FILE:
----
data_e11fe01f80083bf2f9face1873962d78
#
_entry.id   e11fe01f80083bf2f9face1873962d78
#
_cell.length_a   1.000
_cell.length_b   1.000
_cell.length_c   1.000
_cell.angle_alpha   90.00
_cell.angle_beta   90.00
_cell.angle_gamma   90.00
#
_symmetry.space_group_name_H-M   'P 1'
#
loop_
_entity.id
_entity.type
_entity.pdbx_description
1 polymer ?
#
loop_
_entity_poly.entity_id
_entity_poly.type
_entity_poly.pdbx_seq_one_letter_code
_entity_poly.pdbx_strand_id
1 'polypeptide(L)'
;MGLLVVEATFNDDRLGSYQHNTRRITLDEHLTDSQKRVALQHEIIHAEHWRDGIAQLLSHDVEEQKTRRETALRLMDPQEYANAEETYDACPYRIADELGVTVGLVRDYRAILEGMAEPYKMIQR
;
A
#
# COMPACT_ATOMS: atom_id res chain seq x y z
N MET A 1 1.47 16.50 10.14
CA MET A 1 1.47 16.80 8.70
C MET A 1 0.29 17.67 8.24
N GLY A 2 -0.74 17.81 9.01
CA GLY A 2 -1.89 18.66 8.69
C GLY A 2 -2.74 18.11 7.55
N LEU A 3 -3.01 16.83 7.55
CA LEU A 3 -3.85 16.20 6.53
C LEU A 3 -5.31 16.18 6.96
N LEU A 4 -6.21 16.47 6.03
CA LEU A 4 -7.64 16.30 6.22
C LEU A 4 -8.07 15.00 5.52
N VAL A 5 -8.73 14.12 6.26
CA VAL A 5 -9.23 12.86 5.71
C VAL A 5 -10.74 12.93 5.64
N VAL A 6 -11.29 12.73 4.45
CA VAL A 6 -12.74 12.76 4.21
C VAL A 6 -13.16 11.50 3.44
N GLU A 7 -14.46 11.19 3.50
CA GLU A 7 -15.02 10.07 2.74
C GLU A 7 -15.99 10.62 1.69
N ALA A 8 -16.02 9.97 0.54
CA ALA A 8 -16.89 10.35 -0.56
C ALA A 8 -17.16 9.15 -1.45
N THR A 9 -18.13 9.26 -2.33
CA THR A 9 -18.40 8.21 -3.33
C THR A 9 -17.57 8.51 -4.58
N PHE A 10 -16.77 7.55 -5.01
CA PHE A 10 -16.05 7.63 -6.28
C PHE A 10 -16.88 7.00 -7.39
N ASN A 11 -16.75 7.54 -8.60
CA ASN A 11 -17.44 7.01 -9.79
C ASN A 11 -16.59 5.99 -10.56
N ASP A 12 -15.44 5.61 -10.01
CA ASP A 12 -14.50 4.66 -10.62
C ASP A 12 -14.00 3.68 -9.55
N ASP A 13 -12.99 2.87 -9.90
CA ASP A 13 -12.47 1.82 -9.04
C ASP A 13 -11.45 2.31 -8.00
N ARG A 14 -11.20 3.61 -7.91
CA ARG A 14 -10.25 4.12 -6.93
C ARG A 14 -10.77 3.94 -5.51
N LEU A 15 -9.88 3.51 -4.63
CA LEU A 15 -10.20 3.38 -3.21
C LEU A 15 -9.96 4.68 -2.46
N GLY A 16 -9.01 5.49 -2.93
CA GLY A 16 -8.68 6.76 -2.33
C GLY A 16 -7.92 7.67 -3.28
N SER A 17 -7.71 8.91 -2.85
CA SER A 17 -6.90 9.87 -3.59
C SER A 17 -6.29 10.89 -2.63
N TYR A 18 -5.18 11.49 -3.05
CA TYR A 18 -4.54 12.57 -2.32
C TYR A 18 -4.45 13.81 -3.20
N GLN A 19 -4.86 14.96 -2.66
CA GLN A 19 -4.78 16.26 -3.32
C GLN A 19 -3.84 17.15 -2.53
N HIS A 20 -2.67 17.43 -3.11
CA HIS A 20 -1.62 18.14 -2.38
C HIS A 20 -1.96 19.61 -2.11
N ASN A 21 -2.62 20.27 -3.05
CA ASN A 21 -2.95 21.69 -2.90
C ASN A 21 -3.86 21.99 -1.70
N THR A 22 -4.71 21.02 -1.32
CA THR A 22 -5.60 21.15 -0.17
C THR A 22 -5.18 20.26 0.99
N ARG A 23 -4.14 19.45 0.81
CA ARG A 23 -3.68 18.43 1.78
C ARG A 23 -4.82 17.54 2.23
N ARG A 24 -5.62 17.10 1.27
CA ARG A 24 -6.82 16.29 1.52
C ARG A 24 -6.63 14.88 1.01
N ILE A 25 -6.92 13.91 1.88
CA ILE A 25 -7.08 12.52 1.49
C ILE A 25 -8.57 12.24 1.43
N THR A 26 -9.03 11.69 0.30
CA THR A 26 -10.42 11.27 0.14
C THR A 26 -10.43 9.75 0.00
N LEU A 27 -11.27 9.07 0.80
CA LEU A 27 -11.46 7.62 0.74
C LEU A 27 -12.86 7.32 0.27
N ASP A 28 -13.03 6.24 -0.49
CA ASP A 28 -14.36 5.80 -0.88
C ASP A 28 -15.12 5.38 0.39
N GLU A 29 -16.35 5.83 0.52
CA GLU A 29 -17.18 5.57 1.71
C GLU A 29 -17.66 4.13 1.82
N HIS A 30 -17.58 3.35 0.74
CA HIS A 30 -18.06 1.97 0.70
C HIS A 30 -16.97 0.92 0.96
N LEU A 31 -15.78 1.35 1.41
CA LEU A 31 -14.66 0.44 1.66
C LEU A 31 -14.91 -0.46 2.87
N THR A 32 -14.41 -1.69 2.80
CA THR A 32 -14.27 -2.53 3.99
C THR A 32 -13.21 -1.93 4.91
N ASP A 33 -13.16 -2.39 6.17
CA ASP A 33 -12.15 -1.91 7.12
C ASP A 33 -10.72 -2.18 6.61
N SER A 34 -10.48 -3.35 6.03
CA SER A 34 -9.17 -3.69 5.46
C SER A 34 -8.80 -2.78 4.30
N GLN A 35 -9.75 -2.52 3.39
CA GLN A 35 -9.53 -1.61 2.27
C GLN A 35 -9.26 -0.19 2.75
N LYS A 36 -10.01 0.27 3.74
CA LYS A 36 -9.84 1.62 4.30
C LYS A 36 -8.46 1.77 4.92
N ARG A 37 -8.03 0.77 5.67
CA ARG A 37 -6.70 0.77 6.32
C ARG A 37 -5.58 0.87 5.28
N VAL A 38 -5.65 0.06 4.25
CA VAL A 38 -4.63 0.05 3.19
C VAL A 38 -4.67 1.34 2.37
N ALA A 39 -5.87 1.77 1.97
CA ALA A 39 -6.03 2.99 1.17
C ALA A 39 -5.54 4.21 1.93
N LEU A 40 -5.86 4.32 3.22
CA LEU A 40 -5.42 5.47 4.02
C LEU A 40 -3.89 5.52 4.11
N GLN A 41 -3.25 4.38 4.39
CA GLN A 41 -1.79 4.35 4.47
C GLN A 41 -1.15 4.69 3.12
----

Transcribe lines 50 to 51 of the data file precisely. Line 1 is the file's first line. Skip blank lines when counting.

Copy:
CA GLU A 7 -15.02 10.07 2.74
C GLU A 7 -15.99 10.62 1.69